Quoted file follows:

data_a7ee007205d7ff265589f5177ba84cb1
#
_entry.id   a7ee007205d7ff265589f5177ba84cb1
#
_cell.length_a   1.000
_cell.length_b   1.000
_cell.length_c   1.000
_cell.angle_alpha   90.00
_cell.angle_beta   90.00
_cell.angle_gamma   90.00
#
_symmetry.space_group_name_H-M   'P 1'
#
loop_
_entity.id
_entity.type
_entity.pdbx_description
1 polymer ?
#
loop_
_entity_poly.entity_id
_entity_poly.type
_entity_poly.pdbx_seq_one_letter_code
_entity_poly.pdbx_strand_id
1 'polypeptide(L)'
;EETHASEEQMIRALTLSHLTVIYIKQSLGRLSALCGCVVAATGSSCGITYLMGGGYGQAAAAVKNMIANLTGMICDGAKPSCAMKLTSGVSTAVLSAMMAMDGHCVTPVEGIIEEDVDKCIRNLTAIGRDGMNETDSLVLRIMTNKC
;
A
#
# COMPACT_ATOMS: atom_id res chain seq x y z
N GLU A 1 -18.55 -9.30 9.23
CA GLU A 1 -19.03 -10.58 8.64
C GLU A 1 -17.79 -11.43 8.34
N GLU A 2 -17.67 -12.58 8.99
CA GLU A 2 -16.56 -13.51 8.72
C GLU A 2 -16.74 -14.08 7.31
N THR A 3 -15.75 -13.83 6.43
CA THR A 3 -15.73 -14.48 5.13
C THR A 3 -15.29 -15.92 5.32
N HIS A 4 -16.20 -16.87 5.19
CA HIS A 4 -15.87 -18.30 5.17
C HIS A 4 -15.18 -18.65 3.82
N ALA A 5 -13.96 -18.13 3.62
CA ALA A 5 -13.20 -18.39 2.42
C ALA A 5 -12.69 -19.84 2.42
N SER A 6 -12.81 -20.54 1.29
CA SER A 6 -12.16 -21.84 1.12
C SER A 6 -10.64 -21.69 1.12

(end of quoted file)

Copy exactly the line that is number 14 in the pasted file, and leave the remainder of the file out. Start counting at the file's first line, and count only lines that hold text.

loop_